• cardiac resynchronization therapy;
  • nonresponder;
  • electrocardiogram

Background: The aim of cardiac resynchronization therapy (CRT) is to restore myocardial electromechanical synchrony. Achieving this in patients with chronic severe heart failure due to poor left ventricular (LV) systolic function and cardiac dyssynchrony on optimal medical therapy, is associated with improved clinical performance and outcomes. Up to one-third of patients undergoing CRT do not benefit from implantation. Ensuring LV capture is essential and can be at times difficult to confirm.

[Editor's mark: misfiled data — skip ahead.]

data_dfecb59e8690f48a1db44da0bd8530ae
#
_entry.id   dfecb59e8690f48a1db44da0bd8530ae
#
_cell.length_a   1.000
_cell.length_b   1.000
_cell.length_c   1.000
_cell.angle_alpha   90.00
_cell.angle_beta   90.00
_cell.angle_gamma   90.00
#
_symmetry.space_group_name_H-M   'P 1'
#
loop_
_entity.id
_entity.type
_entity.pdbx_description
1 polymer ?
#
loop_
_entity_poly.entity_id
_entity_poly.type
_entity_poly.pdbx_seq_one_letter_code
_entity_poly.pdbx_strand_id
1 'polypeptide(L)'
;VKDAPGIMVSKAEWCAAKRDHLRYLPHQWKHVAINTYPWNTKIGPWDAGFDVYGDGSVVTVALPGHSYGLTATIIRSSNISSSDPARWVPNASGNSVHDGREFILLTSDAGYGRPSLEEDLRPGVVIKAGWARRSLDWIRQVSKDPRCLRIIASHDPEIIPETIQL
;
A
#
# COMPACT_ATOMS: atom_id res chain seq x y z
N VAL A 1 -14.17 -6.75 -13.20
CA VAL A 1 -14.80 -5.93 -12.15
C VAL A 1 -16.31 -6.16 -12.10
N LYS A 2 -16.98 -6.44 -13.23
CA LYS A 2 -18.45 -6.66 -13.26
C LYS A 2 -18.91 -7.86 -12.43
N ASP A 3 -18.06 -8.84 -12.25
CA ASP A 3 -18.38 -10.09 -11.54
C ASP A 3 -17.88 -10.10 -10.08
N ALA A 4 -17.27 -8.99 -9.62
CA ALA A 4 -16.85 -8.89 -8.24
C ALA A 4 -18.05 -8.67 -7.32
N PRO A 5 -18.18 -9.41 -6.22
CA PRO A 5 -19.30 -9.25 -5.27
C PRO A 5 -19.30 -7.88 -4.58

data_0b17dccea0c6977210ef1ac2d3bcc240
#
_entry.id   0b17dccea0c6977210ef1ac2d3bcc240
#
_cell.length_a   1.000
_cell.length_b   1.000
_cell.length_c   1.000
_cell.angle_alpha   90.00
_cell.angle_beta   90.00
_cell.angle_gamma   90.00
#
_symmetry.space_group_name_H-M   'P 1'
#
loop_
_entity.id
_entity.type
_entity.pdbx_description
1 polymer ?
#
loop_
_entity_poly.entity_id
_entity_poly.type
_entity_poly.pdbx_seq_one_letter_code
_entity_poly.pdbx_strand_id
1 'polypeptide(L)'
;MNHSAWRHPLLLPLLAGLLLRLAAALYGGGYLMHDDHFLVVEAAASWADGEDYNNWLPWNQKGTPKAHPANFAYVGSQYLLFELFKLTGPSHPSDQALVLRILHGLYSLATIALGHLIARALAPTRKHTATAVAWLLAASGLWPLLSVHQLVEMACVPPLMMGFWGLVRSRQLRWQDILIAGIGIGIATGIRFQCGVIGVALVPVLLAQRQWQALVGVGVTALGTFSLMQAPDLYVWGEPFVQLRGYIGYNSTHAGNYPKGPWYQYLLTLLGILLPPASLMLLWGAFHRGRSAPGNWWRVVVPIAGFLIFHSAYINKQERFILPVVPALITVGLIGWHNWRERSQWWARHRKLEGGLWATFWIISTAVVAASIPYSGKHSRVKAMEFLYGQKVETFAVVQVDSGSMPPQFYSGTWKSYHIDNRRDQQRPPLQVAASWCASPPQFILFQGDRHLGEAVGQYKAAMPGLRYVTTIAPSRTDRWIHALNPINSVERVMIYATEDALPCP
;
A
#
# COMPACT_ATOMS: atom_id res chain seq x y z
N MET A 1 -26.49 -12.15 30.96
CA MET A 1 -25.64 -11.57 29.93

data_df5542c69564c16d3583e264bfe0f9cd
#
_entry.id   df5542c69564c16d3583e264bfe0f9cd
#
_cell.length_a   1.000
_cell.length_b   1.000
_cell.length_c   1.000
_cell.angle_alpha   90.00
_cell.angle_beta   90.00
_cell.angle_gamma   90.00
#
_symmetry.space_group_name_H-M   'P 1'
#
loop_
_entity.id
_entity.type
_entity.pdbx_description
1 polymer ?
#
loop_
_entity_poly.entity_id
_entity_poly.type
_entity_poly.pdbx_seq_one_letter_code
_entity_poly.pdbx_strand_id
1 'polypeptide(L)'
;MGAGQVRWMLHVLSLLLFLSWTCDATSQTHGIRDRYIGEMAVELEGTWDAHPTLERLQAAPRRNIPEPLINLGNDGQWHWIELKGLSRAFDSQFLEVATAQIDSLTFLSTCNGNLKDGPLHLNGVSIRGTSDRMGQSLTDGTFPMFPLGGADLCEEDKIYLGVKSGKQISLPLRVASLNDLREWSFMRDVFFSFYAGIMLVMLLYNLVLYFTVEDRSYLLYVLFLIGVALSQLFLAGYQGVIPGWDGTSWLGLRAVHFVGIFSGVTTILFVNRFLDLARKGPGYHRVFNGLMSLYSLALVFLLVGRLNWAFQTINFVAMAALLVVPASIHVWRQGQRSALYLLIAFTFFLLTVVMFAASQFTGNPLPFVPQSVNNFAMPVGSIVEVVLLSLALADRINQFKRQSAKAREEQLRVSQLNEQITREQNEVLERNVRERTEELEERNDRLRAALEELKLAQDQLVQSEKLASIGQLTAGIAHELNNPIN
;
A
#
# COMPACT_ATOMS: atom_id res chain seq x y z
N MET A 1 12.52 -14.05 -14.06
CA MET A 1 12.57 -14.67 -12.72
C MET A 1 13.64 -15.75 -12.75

Methods: Described herein, are six patients who underwent biventricular pacemaker implantation but failed to experience an improvement in LV systolic function or functional capacity.

Results: In each case, the 12-lead electrocardiogram (ECG) was helpful in unmasking loss of LV capture in patients who were presumed to have biventricular pacing.

Conclusions: Despite the technical wizardry behind CRT and patient system analyzers, the surface ECG should continue to be an invaluable tool for evaluating patients who have undergone CRT.

Ann Noninvasive Electrocardiol 2010;15(4):369-377